Fresh rib bones have a mean water content of 32%; and a bone dry weight comprising 54% mineral and 46% organic content13. Due to their high fat content, mammal bones reportedly have a greater energy content than muscle tissue (6.7 vs 5.8 kJ/g respectively)8, 12. Our study revealed differences in fat and protein content between different anatomical parts (femurs have more fat and scapulas more protein), species (pig bones have twice as much fat as sheep bones), and bone age (dry bones contain practically no fat but maintain their protein levels). The variation between the composition of bones from different anatomical parts and species (in domestic as well as wild ungulates) have previously been studied using oleic acid as a proxy for nutritive content17 without taking temporal effects into account (i.e. the loss of nutritional value over time). Our results also show that, based on Williams’ values of mean energy of different cuts of mutton meat (514 kJ/100 g)16, that fresh bones contain 108% of the energy provided by fresh meat. Interestingly, dry bones retain 90% of their dry matter protein compared with fresh bones. Fat content (probably corresponding to the fat in bone marrow) is lost as bones dry in the open air which reduces their energetic value (authors unpub. data). However, from an energetic point of view, although a fresh long bone can deliver almost the same amount of energy as fresh meat weight for weight, this calculation is based on the gross energy delivered by protein and fat, and this issue should be understood in light of the special digestive abilities of Bearded Vultures. Bone is a dense food and it has been estimated that it takes 24 hr to digest13. The Bearded Vulture’s stomach wall contains a high density of acid-secreting cells, and probably creates a highly acidic environment13. The pH levels in Bearded Vultures’ stomachs are unknown, but could be less than 1 judging by the stomach pH of 0.7 reported for Gyps africanus 13. Stomach pH levels of 1.6 (Falconiformes) and 2.4 (Strigiformes) have also been reported in other raptor groups whose diet includes bones18. The digestion, absorption and assimilation of bones with various protein and fat contents (i.e. fresh or dry) under these pH levels deserves further study in order to better understand the amounts of energy and nutrient that bones can actually provide as a food source.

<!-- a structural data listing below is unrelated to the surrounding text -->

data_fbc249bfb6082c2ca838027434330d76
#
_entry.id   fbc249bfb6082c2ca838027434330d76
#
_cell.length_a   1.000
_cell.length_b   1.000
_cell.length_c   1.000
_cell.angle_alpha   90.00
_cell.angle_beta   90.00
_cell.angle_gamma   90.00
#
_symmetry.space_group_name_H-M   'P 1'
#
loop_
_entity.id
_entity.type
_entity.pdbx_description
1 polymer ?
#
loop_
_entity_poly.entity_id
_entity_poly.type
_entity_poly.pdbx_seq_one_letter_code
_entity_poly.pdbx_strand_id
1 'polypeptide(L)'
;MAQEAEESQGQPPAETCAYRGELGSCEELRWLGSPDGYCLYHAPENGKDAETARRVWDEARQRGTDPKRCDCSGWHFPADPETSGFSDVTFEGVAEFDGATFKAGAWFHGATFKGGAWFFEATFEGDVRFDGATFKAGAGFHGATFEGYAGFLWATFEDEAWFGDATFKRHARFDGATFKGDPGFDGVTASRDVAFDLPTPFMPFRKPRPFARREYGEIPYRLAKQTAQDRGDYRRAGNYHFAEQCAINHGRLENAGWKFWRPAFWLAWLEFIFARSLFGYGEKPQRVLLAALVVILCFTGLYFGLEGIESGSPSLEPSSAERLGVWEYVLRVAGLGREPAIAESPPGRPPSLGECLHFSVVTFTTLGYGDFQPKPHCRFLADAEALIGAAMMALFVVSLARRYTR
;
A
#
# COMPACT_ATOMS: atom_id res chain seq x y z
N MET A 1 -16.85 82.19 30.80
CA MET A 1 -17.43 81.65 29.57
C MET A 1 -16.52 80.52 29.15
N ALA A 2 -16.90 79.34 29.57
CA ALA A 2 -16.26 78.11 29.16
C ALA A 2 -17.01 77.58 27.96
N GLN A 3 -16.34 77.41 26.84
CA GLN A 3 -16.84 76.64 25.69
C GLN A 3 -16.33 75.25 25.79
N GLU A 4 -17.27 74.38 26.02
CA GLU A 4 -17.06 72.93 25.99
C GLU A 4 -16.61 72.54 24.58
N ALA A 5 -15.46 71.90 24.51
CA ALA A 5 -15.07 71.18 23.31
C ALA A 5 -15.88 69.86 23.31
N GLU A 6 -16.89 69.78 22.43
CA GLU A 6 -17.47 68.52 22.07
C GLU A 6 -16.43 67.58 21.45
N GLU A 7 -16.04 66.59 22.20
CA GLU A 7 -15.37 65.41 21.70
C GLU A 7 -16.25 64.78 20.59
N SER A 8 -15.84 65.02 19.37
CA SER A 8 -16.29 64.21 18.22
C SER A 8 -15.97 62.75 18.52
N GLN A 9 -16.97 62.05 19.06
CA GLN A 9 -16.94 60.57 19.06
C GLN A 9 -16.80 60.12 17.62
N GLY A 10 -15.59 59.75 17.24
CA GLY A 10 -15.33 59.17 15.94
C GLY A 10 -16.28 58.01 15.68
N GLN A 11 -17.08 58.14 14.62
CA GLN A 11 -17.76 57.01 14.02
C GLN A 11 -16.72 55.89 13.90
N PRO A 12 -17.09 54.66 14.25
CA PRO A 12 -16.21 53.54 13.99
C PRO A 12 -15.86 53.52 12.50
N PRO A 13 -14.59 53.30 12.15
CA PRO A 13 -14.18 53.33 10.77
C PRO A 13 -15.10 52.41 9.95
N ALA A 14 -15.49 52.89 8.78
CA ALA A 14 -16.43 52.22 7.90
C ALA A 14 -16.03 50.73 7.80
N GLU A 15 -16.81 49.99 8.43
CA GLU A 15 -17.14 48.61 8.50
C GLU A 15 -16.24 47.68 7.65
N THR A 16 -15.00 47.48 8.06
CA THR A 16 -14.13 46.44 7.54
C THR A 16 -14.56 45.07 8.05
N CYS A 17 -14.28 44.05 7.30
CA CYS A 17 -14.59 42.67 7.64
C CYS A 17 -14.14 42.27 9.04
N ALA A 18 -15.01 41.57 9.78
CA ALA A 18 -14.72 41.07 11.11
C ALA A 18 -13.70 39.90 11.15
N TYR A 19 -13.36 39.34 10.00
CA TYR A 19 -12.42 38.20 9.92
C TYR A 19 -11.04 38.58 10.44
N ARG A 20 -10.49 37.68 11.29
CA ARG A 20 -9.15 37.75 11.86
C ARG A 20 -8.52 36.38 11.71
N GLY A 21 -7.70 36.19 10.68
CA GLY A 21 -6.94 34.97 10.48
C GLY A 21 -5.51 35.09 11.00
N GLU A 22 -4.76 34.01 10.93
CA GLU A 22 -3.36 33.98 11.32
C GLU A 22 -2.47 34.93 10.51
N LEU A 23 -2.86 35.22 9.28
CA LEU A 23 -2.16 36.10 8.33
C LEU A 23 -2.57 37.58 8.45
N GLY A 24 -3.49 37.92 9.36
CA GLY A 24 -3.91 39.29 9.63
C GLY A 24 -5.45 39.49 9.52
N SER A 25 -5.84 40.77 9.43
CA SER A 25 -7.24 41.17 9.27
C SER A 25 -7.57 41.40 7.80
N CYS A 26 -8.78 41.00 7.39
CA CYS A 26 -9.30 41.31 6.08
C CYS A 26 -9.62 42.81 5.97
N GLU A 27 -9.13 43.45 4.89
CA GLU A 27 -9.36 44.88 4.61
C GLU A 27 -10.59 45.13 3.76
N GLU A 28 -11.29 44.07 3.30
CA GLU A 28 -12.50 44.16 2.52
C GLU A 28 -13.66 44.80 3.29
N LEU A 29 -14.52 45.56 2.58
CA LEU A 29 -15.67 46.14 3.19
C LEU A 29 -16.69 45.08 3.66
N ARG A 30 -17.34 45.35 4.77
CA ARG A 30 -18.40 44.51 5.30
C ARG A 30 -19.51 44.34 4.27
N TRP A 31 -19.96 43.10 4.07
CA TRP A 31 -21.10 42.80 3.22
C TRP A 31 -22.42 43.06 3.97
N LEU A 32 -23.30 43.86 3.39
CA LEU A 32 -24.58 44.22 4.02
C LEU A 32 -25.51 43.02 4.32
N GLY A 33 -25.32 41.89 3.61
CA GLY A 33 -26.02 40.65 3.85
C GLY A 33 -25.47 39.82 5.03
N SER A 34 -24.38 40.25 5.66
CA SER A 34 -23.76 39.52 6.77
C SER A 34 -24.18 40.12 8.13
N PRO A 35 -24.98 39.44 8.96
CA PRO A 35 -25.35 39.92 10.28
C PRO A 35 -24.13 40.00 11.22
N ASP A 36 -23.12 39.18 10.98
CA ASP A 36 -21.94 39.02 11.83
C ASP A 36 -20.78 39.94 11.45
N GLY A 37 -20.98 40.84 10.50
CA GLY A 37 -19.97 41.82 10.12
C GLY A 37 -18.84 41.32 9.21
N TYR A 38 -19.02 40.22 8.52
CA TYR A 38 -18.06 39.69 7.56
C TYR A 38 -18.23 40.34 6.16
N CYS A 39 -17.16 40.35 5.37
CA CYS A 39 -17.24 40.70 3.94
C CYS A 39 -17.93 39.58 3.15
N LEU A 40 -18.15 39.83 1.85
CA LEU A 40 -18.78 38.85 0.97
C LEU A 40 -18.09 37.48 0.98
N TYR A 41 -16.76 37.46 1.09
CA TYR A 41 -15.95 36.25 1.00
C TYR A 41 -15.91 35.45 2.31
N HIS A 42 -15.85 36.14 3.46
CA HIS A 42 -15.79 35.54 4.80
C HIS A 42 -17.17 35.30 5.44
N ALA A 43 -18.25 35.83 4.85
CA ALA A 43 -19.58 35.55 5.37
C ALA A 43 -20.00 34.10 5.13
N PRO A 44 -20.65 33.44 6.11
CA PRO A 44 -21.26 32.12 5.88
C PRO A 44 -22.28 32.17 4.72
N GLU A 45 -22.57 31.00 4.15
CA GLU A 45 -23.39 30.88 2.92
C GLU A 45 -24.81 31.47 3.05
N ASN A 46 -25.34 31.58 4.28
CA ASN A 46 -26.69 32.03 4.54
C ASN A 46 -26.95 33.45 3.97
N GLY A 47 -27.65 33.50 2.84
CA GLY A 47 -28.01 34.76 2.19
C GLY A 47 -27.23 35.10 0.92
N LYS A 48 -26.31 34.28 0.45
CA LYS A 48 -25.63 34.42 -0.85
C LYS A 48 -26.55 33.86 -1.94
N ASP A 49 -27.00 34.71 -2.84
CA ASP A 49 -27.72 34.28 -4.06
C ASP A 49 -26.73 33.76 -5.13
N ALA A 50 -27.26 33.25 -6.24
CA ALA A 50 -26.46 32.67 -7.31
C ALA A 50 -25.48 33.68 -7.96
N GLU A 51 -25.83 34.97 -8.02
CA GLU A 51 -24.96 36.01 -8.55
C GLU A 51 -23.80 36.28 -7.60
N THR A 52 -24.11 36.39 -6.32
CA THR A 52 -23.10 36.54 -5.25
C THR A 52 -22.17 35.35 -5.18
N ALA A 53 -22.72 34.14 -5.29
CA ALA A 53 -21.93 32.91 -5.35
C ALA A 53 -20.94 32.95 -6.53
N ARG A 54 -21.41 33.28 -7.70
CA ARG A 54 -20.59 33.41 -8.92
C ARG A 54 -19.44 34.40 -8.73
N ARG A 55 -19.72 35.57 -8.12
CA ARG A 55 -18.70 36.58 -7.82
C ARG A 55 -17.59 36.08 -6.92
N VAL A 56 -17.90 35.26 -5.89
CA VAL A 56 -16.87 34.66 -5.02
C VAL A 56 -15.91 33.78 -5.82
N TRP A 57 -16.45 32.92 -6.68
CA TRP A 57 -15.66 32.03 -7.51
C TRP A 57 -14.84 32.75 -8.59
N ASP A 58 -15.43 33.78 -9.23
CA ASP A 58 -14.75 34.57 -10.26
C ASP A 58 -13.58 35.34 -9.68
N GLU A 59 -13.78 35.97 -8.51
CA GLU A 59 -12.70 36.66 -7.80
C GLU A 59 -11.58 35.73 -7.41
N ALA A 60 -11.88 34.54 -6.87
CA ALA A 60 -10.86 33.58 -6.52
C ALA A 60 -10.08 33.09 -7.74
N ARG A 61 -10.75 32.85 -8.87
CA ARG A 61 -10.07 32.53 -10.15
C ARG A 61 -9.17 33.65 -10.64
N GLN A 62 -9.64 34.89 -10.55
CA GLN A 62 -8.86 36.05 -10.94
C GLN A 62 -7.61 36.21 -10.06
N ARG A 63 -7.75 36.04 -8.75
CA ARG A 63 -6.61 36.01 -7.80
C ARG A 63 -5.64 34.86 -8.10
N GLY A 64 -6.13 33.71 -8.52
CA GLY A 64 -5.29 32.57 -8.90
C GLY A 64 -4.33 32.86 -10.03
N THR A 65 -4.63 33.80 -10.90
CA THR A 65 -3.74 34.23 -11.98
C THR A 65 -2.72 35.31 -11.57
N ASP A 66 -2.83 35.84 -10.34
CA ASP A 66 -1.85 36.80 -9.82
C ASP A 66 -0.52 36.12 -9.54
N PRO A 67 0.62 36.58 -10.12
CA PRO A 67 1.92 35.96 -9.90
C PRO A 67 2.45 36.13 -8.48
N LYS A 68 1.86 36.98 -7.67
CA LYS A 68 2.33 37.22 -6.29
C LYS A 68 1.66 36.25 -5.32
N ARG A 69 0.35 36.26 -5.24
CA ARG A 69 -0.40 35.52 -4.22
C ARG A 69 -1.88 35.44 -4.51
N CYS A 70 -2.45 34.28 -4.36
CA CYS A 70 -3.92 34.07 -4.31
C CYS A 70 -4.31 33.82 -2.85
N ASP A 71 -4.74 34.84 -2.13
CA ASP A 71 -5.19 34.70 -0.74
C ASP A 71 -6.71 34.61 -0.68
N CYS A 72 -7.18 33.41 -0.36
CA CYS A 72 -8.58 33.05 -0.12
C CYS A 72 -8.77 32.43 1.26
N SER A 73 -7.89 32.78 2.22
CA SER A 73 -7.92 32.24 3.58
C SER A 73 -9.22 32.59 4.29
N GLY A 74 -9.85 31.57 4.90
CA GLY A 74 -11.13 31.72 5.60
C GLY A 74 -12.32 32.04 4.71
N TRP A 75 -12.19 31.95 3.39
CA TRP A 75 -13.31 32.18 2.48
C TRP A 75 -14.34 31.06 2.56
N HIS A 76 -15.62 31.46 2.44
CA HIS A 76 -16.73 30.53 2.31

Some studies on the Pyrenean Bearded Vulture conclude that food availability has no quantitative effect on population trends, and is not a limiting factor in this species19, 20. Nevertheless, taking account of qualitative data on the anatomical and temporal variation in the nutritive contents of bone remains could improve these models and lead to better management practices (e.g. provision of the most beneficial types of bone at supplementary feeding sites). For example, assuming: a) a daily energetic requirement of 1687.3 kJ (the average of 1570.05 kJ at 30 °C and 1804.51 kJ at 0 °C, according to the basal metabolic rate of Bearded Vultures measured by21; and b) that a fresh femur has an energetic content of 1055 kJ vs 671.4 kJ for a dry femur, we can estimate that an individual vulture requires 583 fresh femurs to provide its annual energetic requirements compared with 917 if the femurs are dry. While this is a conservative estimate, assuming that the assimilation efficiency of vultures on a meat-diet is 0.8622, it does reflect the lower nutritive value of old bones (>3 months)–about half that of fresh bones, probably due to the progressive loss of marrow content. Additional variations in the nutritive value of bones probably occur seasonally, bones probably retaining their fat content for longer during colder periods of the year. Food availability models should therefore incorporate more detailed estimates of bone nutritive value and allow for seasonal differences as well as differences due to bone age and body part. The time component is of particular importance as marrow is lost as bones age, resulting in significantly lower nutritive value as time goes by. Considering the importance of differences in the nutritive value of different anatomical parts, studying which types of bone are preferred can help to improve estimates of actual food availability. For example, mandibles, scapulas, or skins with lower oleic acid content15 provide negligible food value in the diet of Bearded Vultures, and as a result are not suitable for provision at supplementary feeding sites. The management and conservation impact of supplementary feeding sites can be enhanced by regular provision of the most nutritive remains (femurs, tibias) to maximise food quality.